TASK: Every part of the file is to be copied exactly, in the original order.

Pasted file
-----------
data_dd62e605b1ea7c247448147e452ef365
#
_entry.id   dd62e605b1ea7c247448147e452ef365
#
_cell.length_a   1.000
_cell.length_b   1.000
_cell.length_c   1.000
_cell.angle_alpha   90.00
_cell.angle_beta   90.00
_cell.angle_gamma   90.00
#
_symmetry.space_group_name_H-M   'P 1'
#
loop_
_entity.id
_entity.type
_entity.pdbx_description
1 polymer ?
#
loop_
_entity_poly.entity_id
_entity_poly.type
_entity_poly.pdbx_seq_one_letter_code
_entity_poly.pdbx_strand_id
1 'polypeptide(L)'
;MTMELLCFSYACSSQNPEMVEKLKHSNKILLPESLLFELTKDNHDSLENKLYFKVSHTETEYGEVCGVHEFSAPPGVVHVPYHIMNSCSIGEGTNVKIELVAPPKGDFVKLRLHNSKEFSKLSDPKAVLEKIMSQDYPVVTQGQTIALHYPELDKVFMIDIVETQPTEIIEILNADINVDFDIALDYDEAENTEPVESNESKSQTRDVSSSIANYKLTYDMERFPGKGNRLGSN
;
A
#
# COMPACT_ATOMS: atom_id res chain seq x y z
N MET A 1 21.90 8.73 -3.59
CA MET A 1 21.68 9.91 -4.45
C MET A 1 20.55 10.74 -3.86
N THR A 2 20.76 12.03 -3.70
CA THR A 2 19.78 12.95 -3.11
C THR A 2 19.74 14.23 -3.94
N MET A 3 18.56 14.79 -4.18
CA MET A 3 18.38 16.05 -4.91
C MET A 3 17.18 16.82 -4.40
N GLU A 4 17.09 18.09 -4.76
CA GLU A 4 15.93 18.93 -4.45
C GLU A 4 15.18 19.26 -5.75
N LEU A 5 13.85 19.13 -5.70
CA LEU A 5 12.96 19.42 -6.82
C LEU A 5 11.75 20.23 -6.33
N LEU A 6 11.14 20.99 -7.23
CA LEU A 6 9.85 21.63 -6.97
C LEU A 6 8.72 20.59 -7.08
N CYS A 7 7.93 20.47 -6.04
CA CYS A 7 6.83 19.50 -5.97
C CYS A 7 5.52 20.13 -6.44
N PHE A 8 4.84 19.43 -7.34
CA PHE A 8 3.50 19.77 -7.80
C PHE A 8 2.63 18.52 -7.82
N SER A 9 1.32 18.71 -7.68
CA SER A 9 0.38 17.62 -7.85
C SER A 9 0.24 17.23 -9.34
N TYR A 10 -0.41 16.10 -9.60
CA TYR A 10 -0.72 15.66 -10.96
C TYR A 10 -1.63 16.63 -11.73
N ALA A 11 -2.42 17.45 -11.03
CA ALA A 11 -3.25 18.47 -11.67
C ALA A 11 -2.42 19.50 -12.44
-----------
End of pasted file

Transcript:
data_dd62e605b1ea7c247448147e452ef365
#
_entry.id   dd62e605b1ea7c247448147e452ef365
#
_cell.length_a   1.000
_cell.length_b   1.000
_cell.length_c   1.000
_cell.angle_alpha   90.00
_cell.angle_beta   90.00
_cell.angle_gamma   90.00
#
_symmetry.space_group_name_H-M   'P 1'
#
loop_
_entity.id
_entity.type
_entity.pdbx_description
1 polymer ?
#
loop_
_entity_poly.entity_id
_entity_poly.type
_entity_poly.pdbx_seq_one_letter_code
_entity_poly.pdbx_strand_id
1 'polypeptide(L)'
;MTMELLCFSYACSSQNPEMVEKLKHSNKILLPESLLFELTKDNHDSLENKLYFKVSHTETEYGEVCGVHEFSAPPGVVHVPYHIMNSCSIGEGTNVKIELVAPPKGDFVKLRLHNSKEFSKLSDPKAVLEKIMSQDYPVVTQGQTIALHYPELDKVFMIDIVETQPTEIIEILNADINVDFDIALDYDEAENTEPVESNESKSQTRDVSSSIANYKLTYDMERFPGKGNRLGSN
;
A
#
# COMPACT_ATOMS: atom_id res chain seq x y z
N MET A 1 21.90 8.73 -3.59
CA MET A 1 21.68 9.91 -4.45
C MET A 1 20.55 10.74 -3.86
N THR A 2 20.76 12.03 -3.70
CA THR A 2 19.78 12.95 -3.11
C THR A 2 19.74 14.23 -3.94
N MET A 3 18.56 14.79 -4.18
CA MET A 3 18.38 16.05 -4.91
C MET A 3 17.18 16.82 -4.40
N GLU A 4 17.09 18.09 -4.76
CA GLU A 4 15.93 18.93 -4.45
C GLU A 4 15.18 19.26 -5.75
N LEU A 5 13.85 19.13 -5.70
CA LEU A 5 12.96 19.42 -6.82
C LEU A 5 11.75 20.23 -6.33
N LEU A 6 11.14 20.99 -7.23
CA LEU A 6 9.85 21.63 -6.97
C LEU A 6 8.72 20.59 -7.08
N CYS A 7 7.93 20.47 -6.04
CA CYS A 7 6.83 19.50 -5.97
C CYS A 7 5.52 20.13 -6.44
N PHE A 8 4.84 19.43 -7.34
CA PHE A 8 3.50 19.77 -7.80
C PHE A 8 2.63 18.52 -7.82
N SER A 9 1.32 18.71 -7.68
CA SER A 9 0.38 17.62 -7.85
C SER A 9 0.24 17.23 -9.34
N TYR A 10 -0.41 16.10 -9.60
CA TYR A 10 -0.72 15.66 -10.96
C TYR A 10 -1.63 16.63 -11.73
N ALA A 11 -2.42 17.45 -11.03
CA ALA A 11 -3.25 18.47 -11.67
C ALA A 11 -2.42 19.50 -12.44